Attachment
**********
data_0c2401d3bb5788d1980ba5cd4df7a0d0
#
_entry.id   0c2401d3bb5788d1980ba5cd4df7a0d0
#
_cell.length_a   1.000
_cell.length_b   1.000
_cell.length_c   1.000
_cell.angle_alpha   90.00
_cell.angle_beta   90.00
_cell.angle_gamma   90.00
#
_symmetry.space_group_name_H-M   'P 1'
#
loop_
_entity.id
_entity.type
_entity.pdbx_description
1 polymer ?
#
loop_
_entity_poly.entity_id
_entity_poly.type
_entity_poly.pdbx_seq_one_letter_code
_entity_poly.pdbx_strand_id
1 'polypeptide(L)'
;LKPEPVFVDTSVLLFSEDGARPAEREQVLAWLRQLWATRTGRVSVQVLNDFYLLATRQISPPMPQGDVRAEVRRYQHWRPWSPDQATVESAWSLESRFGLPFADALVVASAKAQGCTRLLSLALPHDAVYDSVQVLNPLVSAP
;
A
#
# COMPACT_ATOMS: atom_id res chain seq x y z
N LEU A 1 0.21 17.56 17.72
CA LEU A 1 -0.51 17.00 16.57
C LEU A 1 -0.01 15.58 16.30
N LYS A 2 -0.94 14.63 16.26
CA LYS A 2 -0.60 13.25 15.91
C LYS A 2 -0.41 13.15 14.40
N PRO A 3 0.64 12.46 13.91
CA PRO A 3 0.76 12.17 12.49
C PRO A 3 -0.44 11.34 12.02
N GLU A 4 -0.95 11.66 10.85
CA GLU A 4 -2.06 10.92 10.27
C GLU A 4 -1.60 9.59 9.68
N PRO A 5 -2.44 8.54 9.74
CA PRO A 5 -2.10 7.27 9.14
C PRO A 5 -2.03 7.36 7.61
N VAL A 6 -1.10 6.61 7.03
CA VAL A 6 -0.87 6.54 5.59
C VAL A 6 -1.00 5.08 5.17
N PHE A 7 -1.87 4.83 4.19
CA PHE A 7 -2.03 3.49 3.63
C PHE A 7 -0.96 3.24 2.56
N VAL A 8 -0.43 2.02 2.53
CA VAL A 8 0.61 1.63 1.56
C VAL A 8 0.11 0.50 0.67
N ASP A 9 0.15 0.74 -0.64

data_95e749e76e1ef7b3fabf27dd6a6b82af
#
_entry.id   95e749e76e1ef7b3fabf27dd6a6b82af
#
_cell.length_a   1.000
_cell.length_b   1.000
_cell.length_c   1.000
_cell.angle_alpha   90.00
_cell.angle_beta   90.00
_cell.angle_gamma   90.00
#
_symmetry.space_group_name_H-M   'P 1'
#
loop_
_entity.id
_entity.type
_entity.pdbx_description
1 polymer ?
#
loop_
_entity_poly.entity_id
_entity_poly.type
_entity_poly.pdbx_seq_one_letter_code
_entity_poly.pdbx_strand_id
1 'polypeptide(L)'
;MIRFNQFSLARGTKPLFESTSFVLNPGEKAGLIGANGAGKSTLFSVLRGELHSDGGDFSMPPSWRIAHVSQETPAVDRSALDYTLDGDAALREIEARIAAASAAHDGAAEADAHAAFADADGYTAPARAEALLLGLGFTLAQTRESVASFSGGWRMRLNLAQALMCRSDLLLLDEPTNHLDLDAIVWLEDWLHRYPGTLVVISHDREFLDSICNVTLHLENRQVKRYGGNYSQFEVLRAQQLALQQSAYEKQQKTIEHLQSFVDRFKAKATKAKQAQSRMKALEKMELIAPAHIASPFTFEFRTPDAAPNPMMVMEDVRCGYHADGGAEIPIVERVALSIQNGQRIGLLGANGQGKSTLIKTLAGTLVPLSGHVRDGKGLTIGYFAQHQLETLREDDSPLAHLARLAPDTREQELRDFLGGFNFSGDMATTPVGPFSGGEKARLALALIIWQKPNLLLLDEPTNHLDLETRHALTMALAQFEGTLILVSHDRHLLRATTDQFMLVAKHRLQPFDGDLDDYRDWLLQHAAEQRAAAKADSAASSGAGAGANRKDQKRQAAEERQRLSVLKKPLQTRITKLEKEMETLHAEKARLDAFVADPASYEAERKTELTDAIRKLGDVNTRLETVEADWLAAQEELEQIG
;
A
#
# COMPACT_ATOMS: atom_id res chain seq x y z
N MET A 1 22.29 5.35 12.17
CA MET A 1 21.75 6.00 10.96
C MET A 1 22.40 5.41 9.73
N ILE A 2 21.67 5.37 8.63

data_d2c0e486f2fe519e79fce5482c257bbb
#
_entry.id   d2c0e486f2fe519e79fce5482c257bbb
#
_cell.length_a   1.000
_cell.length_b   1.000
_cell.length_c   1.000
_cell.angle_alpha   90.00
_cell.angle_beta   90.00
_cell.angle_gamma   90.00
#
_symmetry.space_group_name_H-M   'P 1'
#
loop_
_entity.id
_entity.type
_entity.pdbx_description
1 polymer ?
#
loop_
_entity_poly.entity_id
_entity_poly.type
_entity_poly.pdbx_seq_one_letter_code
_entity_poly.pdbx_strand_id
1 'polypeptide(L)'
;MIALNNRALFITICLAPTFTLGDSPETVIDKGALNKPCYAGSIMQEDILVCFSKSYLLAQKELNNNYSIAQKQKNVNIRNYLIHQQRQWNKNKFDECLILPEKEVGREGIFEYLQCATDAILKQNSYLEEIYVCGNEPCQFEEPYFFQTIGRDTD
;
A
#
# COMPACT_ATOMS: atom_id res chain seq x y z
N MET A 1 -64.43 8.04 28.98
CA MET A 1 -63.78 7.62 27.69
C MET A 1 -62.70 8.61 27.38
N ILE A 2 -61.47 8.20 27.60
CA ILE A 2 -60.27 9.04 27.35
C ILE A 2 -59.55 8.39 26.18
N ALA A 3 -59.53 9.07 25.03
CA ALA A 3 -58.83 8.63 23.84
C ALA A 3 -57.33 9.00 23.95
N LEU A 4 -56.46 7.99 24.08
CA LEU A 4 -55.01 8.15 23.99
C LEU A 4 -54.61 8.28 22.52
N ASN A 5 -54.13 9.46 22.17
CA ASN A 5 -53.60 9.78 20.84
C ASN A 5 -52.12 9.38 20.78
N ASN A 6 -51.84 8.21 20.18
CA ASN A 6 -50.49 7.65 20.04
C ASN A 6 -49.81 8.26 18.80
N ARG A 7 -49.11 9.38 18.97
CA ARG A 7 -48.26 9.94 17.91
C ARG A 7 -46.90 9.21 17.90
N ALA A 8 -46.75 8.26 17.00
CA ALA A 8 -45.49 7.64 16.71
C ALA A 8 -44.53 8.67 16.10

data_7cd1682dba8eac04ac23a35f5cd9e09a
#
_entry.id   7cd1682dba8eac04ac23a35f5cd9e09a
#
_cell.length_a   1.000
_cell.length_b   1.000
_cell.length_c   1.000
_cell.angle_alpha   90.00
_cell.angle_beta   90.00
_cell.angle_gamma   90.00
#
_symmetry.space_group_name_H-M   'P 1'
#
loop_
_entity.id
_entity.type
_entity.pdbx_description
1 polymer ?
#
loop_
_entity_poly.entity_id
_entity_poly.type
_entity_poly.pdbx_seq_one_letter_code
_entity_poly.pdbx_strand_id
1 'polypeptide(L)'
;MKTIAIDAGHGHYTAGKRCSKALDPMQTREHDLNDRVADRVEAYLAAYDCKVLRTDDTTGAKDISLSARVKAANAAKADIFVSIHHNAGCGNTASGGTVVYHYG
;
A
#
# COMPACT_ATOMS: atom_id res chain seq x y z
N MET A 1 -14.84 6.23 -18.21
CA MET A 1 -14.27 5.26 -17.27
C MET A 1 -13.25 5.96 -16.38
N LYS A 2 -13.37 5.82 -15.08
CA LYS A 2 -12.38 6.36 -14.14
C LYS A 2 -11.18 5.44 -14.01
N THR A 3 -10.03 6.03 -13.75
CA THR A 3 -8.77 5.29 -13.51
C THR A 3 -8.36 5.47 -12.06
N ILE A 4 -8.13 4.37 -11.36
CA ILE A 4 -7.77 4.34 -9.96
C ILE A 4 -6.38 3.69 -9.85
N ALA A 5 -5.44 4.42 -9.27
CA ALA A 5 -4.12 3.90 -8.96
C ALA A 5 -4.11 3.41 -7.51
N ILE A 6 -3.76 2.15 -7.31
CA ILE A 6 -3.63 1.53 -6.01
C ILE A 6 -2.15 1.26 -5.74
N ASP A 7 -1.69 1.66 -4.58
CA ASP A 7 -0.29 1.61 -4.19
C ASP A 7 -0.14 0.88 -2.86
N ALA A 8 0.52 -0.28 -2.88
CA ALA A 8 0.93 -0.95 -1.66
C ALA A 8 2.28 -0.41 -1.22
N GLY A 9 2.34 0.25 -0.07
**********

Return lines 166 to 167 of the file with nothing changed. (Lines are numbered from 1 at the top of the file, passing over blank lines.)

_entity_poly.pdbx_seq_one_letter_code
_entity_poly.pdbx_strand_id